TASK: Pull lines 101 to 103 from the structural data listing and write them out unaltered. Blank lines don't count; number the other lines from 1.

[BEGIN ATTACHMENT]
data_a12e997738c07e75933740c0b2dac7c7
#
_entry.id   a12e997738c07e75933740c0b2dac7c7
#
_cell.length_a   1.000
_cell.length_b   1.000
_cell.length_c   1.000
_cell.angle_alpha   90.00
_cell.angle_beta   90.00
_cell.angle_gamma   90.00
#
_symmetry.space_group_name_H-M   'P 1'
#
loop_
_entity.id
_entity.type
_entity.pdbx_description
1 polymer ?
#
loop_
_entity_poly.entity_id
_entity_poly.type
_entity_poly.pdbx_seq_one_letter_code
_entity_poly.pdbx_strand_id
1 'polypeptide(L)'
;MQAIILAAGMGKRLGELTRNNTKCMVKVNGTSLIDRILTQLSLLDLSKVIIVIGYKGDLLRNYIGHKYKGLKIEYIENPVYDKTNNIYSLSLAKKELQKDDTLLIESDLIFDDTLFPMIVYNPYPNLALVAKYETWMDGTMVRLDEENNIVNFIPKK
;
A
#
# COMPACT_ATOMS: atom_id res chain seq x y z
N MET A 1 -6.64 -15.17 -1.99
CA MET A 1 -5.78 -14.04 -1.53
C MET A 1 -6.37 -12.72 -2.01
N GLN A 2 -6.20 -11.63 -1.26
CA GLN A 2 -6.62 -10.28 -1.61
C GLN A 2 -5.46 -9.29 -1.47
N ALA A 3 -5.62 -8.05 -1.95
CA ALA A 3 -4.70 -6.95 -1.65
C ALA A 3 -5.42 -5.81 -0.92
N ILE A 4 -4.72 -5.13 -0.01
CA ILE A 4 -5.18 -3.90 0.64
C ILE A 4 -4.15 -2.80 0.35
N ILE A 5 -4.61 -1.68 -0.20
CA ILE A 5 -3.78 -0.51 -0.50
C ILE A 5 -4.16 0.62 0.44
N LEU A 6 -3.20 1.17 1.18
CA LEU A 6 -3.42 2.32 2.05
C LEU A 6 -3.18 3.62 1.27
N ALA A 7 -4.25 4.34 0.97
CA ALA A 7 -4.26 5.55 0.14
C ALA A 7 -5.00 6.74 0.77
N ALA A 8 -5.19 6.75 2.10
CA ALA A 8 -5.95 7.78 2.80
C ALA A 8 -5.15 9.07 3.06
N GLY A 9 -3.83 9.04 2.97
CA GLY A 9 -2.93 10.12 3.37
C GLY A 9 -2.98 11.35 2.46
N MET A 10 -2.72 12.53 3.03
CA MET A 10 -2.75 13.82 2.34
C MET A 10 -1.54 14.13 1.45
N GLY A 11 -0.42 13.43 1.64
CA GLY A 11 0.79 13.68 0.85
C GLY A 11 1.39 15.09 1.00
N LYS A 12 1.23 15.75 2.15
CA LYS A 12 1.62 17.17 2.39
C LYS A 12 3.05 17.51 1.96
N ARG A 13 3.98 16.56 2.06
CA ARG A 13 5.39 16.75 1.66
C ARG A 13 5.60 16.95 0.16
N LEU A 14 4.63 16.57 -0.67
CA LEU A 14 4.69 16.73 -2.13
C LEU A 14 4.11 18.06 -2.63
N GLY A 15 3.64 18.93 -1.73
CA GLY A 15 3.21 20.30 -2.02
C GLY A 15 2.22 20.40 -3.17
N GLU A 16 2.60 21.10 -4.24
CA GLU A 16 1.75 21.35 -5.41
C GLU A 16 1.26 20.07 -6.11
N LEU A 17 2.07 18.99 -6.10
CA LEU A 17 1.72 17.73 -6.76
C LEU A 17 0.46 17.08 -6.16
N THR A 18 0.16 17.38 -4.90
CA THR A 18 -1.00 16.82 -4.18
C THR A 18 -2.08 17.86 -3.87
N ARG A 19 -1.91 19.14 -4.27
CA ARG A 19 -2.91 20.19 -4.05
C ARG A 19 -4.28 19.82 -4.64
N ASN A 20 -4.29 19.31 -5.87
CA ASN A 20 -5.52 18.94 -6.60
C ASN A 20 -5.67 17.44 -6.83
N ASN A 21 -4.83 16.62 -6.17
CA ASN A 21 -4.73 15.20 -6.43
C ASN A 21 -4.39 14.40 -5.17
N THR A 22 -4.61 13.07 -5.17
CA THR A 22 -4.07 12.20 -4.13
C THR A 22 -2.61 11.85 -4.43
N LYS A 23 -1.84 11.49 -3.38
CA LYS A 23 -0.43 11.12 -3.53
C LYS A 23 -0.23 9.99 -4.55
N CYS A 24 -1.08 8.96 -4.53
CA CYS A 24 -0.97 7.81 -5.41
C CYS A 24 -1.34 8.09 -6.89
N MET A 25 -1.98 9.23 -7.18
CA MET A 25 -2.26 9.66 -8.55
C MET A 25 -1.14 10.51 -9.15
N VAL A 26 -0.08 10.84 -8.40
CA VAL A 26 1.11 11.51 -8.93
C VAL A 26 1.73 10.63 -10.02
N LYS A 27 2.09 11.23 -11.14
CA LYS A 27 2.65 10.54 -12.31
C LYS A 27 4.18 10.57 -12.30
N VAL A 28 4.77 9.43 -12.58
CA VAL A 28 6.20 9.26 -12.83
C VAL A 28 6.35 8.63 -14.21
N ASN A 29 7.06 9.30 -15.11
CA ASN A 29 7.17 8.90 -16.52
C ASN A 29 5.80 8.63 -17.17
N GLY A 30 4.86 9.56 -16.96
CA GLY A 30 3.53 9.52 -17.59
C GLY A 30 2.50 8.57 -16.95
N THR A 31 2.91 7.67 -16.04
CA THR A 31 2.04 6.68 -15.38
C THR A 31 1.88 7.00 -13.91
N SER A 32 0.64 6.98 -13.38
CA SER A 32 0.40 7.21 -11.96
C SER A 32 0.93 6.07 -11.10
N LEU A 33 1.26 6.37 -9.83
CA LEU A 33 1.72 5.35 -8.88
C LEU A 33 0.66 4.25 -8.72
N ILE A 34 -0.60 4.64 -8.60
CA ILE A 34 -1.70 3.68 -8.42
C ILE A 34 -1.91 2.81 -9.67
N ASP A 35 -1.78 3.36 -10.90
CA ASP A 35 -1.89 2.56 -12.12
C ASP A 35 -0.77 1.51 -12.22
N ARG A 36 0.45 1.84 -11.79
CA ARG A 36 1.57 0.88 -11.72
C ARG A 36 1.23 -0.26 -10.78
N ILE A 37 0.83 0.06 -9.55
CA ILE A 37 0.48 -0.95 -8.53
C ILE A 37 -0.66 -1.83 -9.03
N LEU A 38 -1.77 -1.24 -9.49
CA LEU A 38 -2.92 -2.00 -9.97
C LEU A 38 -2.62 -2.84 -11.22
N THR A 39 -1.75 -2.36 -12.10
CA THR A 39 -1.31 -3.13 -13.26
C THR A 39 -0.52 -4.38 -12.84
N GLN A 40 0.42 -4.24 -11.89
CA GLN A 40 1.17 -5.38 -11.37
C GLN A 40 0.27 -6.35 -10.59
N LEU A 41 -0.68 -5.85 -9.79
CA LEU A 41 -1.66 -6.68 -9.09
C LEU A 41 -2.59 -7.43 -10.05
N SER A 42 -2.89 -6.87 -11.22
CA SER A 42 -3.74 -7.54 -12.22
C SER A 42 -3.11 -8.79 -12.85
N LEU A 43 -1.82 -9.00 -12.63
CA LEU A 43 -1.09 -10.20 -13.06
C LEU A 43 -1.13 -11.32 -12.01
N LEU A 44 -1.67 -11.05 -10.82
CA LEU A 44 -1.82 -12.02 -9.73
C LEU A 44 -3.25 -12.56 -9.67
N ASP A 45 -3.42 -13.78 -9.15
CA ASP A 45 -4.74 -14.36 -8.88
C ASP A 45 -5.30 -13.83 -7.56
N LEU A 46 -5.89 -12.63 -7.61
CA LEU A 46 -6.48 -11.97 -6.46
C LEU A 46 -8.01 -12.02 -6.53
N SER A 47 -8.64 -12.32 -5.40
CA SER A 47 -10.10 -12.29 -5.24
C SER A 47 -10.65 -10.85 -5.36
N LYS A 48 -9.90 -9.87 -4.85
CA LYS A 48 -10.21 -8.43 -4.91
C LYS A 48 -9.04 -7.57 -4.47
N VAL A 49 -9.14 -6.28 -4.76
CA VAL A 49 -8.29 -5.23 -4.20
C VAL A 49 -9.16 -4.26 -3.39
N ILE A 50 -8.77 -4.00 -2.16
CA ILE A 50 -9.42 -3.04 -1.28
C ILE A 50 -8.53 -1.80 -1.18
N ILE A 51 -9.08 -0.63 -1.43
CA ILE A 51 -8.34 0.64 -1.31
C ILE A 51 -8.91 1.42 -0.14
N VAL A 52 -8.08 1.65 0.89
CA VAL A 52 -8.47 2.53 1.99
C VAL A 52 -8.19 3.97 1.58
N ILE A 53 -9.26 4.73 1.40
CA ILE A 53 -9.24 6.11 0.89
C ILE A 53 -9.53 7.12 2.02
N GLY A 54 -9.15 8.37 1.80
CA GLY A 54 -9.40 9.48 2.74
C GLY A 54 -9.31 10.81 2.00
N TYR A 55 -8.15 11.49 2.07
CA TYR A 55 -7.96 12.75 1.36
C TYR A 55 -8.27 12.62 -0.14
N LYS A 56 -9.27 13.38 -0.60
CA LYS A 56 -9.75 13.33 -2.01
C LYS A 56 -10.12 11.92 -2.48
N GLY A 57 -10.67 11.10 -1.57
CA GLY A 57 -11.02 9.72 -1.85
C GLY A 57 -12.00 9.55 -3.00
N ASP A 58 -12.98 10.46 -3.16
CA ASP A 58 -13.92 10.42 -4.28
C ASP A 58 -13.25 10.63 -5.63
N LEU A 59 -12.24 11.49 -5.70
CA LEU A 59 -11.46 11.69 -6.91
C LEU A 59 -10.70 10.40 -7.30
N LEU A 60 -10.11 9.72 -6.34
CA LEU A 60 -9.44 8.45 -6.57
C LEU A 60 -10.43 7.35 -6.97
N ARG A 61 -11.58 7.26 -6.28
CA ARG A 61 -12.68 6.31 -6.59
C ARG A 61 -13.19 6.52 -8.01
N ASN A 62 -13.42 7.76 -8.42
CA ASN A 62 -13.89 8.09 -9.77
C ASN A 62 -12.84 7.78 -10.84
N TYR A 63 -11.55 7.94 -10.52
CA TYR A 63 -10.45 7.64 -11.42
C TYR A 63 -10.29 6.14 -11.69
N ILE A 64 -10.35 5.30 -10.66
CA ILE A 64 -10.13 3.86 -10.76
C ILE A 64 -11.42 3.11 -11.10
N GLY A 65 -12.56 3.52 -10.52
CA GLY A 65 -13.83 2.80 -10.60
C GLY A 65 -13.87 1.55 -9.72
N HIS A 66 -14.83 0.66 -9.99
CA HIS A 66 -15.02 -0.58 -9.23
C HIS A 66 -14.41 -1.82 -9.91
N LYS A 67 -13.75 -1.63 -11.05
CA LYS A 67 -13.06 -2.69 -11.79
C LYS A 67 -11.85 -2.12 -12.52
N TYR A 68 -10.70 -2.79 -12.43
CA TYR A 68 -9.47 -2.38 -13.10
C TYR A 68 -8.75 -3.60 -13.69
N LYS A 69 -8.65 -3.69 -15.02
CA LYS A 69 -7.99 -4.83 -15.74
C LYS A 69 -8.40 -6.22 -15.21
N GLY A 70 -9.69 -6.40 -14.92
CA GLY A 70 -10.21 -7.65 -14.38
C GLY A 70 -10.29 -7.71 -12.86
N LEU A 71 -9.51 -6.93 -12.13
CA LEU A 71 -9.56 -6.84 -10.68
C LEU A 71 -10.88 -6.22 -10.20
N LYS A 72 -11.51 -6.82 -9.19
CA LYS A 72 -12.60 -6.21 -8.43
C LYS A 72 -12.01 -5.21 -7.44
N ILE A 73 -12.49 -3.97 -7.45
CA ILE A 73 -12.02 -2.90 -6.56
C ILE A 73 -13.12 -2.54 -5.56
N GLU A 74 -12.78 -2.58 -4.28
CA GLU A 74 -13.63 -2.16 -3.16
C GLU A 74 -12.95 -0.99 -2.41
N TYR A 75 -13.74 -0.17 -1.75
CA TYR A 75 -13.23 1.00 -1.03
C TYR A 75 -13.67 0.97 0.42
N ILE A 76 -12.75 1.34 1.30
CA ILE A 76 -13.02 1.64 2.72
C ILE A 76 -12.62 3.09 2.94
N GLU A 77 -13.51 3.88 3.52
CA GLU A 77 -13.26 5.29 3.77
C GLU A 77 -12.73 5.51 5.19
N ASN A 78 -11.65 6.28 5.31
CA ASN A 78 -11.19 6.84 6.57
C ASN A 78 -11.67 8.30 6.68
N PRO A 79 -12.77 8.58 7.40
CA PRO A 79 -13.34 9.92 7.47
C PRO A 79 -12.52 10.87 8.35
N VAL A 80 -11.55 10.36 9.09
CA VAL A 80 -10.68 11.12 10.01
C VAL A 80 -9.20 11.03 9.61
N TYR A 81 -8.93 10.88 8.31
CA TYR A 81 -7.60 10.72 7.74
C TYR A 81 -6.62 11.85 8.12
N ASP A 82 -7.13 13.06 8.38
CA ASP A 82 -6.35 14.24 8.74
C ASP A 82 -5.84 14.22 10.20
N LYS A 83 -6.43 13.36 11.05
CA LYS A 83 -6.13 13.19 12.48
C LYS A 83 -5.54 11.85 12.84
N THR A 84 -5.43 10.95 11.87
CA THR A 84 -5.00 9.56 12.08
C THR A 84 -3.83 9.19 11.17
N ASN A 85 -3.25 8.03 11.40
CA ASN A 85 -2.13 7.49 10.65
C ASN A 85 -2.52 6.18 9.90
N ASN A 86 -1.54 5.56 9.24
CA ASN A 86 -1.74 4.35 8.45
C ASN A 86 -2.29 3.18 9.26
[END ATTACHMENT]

CA CYS A 24 -0.97 7.81 -5.41
C CYS A 24 -1.34 8.09 -6.89
N MET A 25 -1.98 9.23 -7.18